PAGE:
Most children found yoga boring. The yoga and soccer instructors spent a lot of time motivating the children to do yoga: “It will give you greater flexibility – you can play better soccer.” “It will strengthen your muscles – help you to breathe deeply – give you more oxygen and stamina to run faster for longer, to kick harder”… The children got it, but not one ‘bought’ it.

One day, a boy who had weak hamstrings was doing a yoga pose. This group had soccer right after yoga. And the child found that he succeeded in his first attempt at making a particular kind of soccer move – one he had not been able to make thus far. The soccer teacher pointed out: “See? You’ve been doing that yoga pose to make your hamstrings stronger, so you could do this soccer move today.” (Hook!)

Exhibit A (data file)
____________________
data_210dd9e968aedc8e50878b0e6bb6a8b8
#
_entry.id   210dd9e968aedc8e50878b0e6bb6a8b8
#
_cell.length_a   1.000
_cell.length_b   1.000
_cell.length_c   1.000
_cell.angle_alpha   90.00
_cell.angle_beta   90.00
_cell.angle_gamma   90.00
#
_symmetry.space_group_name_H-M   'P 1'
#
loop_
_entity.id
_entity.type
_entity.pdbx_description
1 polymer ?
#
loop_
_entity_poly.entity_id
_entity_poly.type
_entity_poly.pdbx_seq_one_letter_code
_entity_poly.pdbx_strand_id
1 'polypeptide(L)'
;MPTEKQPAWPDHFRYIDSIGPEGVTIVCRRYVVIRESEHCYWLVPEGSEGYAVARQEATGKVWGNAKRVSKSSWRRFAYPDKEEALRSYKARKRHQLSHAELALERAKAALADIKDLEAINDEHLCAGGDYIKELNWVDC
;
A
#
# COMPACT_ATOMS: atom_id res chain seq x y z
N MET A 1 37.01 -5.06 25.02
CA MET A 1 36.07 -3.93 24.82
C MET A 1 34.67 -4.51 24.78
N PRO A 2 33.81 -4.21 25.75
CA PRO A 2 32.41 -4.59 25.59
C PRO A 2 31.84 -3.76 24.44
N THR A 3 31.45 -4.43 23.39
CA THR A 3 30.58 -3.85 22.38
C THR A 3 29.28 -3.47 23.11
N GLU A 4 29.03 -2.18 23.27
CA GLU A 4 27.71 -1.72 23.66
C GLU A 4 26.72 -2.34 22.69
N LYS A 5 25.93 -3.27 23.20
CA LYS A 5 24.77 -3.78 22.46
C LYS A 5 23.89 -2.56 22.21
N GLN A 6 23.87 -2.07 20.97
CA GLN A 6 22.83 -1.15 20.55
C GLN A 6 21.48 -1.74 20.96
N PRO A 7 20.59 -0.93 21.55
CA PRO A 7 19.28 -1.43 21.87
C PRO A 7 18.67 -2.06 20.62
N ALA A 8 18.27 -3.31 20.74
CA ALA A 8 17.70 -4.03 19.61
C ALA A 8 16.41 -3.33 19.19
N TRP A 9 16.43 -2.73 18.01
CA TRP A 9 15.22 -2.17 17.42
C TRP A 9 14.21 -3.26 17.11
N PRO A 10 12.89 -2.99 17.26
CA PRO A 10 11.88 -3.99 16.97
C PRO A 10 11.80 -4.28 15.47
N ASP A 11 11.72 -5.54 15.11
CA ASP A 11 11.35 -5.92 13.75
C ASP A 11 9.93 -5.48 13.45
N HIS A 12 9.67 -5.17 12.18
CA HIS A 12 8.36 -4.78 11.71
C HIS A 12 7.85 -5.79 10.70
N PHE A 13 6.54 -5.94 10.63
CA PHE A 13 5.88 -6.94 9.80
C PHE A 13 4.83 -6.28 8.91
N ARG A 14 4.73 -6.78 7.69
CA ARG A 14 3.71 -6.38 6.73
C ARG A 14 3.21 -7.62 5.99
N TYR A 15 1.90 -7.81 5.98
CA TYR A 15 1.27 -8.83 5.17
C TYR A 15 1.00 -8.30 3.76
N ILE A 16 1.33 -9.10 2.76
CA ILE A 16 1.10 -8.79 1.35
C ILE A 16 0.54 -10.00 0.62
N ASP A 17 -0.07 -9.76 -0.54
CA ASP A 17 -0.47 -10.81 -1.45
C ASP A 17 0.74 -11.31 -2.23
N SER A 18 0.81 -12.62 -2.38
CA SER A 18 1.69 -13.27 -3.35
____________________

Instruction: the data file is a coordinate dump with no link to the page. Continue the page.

The next day onwards, the children were raving about yoga. Not for itself, but because doing specific poses allowed them to move their legs higher, or gave them greater stability while attempting a particular kind of kick etc. The hook had been found! 🙂

Understandably, a few children who were not into physical activity of any kind still avoided both yoga and soccer, while others who were very advanced in one or the other were dissatisfied because they felt the program was too basic, but these exceptions are only to be expected.

As a parent, you need to cater to just one person – your child. Even if you have more than one child, you need to figure out WIIFM for each one separately. Maybe the benefit is the same, but you may need to find different hooks for each child.

 Some issues will still persist. Sometimes, children will continue to be who they are, never mind your best attempts to get them to do what you want. WIIFM won’t work every time, but it will definitely resolve some disagreements.